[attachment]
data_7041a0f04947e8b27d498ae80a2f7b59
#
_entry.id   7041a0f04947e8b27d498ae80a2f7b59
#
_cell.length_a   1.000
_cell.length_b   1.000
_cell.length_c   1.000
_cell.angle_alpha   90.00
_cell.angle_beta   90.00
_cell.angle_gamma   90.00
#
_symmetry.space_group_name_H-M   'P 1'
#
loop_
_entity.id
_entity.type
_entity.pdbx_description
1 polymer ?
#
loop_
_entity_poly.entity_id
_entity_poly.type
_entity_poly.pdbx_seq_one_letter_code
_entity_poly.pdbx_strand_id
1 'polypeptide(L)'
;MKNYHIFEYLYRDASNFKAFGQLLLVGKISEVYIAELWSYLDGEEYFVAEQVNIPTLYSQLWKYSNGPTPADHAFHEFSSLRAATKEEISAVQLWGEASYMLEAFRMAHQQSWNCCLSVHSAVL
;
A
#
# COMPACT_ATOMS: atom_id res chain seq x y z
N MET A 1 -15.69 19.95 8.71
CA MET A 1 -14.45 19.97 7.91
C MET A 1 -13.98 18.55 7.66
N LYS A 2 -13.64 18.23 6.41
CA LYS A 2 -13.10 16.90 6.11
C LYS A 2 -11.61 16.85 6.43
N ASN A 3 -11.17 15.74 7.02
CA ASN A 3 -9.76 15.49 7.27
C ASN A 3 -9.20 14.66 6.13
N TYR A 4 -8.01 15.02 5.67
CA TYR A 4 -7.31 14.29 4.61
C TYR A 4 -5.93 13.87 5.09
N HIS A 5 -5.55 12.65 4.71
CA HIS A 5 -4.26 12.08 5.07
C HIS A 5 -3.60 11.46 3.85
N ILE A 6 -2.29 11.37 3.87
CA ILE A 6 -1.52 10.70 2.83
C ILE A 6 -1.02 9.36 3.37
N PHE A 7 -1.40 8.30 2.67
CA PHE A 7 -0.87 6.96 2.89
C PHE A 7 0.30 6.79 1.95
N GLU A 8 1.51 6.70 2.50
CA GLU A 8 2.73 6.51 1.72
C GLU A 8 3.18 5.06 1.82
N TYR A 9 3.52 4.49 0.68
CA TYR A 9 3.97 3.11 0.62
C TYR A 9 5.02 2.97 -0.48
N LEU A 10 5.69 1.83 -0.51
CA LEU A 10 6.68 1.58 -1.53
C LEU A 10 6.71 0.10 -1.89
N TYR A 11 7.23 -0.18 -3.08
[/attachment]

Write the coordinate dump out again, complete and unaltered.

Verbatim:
data_7041a0f04947e8b27d498ae80a2f7b59
#
_entry.id   7041a0f04947e8b27d498ae80a2f7b59
#
_cell.length_a   1.000
_cell.length_b   1.000
_cell.length_c   1.000
_cell.angle_alpha   90.00
_cell.angle_beta   90.00
_cell.angle_gamma   90.00
#
_symmetry.space_group_name_H-M   'P 1'
#
loop_
_entity.id
_entity.type
_entity.pdbx_description
1 polymer ?
#
loop_
_entity_poly.entity_id
_entity_poly.type
_entity_poly.pdbx_seq_one_letter_code
_entity_poly.pdbx_strand_id
1 'polypeptide(L)'
;MKNYHIFEYLYRDASNFKAFGQLLLVGKISEVYIAELWSYLDGEEYFVAEQVNIPTLYSQLWKYSNGPTPADHAFHEFSSLRAATKEEISAVQLWGEASYMLEAFRMAHQQSWNCCLSVHSAVL
;
A
#
# COMPACT_ATOMS: atom_id res chain seq x y z
N MET A 1 -15.69 19.95 8.71
CA MET A 1 -14.45 19.97 7.91
C MET A 1 -13.98 18.55 7.66
N LYS A 2 -13.64 18.23 6.41
CA LYS A 2 -13.10 16.90 6.11
C LYS A 2 -11.61 16.85 6.43
N ASN A 3 -11.17 15.74 7.02
CA ASN A 3 -9.76 15.49 7.27
C ASN A 3 -9.20 14.66 6.13
N TYR A 4 -8.01 15.02 5.67
CA TYR A 4 -7.31 14.29 4.61
C TYR A 4 -5.93 13.87 5.09
N HIS A 5 -5.55 12.65 4.71
CA HIS A 5 -4.26 12.08 5.07
C HIS A 5 -3.60 11.46 3.85
N ILE A 6 -2.29 11.37 3.87
CA ILE A 6 -1.52 10.70 2.83
C ILE A 6 -1.02 9.36 3.37
N PHE A 7 -1.40 8.30 2.67
CA PHE A 7 -0.87 6.96 2.89
C PHE A 7 0.30 6.79 1.95
N GLU A 8 1.51 6.70 2.50
CA GLU A 8 2.73 6.51 1.72
C GLU A 8 3.18 5.06 1.82
N TYR A 9 3.52 4.49 0.68
CA TYR A 9 3.97 3.11 0.62
C TYR A 9 5.02 2.97 -0.48
N LEU A 10 5.69 1.83 -0.51
CA LEU A 10 6.68 1.58 -1.53
C LEU A 10 6.71 0.10 -1.89
N TYR A 11 7.23 -0.18 -3.08